How this mother-daughter duo gives young Indian artists a well-deserved place – Edexlive
Have you ever wondered why the arts are rarely seen as a viable profession? The wrestling stories of musicians, dancers and singers are more common than not. Therefore, the arts are still seen as extracurricular, a stimulus for academic activities. And according to Kavita Iyer, this is due to the unstructured nature of its progression. âWhen someone pursues studies or sports, they are aware of their progress. The same is not true of the arts. More often than not, it is a lonely endeavor and requires years of dedication with no means of. know where you are, âsays Kavita.
It is with a motivation to change this that Kavita decided to launch Young artist under the aegis of his family’s foundation, the Singhal Iyer Family Foundation (SIFF). “When my daughter, Dhaani singhal, who is also the co-founder, started learning music, she complained about unstructured progress. That’s when we decided to launch this platform where artists can come together, showcase their talent, learn from each other and also be motivated to continue their art form, âKavita said. , adding, âThis will hopefully keep talented young people from dropping below their potential level.â Kavita is a trained Hindustani singer, while Dhaani is trained in Western singing.
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Young Artist is a national level competition that started in 2019. In its first edition, which ended in 2021, Kavita and her team allowed young people aged 11 to 18 to participate in 20 categories, including classical and contemporary singing, instrumental and dance. âFrom Hindustani music to Carnatic music, art forms like ballet and instruments like drums and guitar, students could participate in various categories,â says Kavita. The competition took place online.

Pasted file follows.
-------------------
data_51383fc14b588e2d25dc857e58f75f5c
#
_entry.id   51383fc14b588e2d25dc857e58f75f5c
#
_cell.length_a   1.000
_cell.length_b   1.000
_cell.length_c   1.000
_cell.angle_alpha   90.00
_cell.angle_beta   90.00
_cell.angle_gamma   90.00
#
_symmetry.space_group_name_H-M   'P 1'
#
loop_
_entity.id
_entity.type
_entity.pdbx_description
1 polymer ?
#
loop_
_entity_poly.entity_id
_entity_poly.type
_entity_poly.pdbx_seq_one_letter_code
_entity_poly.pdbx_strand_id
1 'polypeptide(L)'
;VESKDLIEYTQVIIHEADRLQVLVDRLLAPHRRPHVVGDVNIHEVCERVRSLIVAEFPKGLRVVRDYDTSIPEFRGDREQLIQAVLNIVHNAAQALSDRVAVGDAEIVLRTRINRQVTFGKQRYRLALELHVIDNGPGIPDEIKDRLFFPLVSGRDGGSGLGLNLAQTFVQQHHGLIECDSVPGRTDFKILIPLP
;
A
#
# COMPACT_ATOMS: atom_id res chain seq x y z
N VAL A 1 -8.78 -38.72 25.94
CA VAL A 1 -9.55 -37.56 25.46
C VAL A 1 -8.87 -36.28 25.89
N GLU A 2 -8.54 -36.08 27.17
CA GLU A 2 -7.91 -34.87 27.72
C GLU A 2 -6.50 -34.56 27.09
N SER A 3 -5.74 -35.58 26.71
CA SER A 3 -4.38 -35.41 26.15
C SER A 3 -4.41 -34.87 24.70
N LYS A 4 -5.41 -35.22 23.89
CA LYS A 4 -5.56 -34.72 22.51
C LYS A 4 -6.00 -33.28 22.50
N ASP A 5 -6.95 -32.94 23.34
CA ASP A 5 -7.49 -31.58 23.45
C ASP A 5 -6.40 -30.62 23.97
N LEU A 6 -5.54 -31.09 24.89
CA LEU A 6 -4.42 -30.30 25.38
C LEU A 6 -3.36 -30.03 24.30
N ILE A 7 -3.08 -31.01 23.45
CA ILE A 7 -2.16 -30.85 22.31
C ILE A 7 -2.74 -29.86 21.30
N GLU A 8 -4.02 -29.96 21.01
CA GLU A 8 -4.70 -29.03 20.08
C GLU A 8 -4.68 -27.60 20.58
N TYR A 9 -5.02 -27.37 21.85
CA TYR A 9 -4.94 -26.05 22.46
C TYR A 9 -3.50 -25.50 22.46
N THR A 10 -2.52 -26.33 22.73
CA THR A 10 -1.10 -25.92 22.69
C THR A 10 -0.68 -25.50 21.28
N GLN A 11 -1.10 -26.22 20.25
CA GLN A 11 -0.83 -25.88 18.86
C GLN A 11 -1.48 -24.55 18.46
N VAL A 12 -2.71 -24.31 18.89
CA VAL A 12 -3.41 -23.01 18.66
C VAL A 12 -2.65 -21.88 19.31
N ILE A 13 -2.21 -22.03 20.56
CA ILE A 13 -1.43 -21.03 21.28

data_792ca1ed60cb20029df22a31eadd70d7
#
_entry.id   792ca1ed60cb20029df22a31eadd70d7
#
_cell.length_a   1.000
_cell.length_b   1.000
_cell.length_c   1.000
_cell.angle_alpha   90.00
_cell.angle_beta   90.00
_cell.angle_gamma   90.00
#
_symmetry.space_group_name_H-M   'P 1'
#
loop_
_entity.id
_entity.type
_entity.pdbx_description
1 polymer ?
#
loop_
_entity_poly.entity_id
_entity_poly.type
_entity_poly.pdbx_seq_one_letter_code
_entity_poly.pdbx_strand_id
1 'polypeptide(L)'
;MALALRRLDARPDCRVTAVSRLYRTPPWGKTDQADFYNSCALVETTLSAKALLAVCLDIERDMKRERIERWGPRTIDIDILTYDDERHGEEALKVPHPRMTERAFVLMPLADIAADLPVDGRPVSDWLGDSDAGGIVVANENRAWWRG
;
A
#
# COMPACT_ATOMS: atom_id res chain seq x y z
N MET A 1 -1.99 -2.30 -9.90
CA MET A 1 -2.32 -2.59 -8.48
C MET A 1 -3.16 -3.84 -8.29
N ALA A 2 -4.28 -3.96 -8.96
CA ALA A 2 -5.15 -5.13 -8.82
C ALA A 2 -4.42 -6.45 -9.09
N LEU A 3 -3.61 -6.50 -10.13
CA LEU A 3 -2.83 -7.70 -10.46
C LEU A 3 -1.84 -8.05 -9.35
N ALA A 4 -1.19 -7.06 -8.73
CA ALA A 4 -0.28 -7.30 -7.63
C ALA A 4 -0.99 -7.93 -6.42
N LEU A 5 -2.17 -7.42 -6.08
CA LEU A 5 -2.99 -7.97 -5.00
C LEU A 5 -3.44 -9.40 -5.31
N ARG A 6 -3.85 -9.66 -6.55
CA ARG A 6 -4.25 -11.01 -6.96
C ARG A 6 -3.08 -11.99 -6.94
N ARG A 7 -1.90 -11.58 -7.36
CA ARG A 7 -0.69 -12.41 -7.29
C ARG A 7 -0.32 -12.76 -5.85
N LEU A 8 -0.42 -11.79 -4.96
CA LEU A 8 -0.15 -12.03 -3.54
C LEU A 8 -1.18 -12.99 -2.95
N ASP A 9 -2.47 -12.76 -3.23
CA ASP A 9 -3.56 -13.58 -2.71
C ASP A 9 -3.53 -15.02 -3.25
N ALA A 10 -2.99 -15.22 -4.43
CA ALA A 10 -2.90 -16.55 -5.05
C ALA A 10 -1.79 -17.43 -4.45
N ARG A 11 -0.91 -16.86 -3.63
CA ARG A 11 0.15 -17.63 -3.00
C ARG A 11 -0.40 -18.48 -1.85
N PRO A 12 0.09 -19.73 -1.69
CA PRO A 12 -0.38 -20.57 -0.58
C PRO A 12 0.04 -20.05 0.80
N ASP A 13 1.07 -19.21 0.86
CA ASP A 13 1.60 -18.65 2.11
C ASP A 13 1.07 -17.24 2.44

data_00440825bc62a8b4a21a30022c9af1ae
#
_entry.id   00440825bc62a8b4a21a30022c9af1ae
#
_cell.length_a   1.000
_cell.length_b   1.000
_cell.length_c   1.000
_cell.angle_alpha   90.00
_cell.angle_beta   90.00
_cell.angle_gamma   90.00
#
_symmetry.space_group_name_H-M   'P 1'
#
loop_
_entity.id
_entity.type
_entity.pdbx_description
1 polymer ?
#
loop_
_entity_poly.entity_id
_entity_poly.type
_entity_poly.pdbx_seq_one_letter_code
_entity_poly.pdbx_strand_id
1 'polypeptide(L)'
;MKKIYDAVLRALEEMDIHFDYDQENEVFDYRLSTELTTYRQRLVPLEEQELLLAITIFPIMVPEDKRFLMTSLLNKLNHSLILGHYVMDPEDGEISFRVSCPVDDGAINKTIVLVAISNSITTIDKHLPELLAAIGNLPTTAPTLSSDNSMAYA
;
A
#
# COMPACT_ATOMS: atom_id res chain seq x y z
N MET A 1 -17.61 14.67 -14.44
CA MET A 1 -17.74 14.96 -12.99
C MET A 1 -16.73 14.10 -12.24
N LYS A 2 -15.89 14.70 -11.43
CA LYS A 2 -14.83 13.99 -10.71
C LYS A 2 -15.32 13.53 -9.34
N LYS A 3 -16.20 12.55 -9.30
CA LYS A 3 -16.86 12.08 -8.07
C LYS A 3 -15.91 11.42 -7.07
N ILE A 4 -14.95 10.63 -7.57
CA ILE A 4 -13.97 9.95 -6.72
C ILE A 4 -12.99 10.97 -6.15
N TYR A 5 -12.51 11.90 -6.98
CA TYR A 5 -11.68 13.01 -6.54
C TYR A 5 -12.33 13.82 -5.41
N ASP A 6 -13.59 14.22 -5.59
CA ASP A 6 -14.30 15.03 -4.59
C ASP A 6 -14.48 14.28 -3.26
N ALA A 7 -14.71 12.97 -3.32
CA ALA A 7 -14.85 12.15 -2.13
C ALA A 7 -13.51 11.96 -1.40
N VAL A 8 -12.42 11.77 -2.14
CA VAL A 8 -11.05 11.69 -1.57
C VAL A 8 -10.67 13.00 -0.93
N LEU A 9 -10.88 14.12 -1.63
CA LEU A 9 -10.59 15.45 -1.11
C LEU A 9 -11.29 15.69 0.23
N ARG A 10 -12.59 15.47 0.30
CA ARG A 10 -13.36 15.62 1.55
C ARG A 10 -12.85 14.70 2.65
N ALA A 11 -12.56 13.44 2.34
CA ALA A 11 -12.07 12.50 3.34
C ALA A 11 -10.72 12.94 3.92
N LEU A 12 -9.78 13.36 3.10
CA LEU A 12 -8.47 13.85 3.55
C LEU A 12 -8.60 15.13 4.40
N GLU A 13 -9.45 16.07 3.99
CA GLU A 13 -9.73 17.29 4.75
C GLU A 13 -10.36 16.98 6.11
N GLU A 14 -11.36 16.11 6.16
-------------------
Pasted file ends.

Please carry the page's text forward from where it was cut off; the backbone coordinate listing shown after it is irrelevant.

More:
Kavita says they have received thousands of nominations from across the country of which only 500 could advance to the next round. In the final phase, only 100 students were selected. These students received online mentorship from veterans in their respective fields for six months. SIFF also awarded scholarships to the winners of the competition to further their pursuit of the arts. âEach of the 20 categories had a national winner. A Young Artist of the Year award was also awarded to students who have proven to be the best in singing, dancing and instrumental, âadds Kavita.
SIFF plans to hold the Young Artists competition once every two years. “We also plan to increase the age limit. This season only school students were able to participate, but we want college students to participate as well,” says Kavita. And that’s not all. Young Artistes also offers online arts courses. “Several students who applied to the competition had no formal training in their art. Lack of a training academy and teachers in their field appears to be the major problem. Online courses can help bridge this gap.” , explains Kavita.
Currently, the Young Artists Academy, based in Bangalore, offers online courses in contemporary Indian singing, kathak and synthesizer. This year, the academy will also launch Carnatic, Hindustani and Western singing lessons. âMany experts and teachers came together to create this. We hope that students who want to learn the arts can find the best mentors and their own community through these courses, âsays Kavita.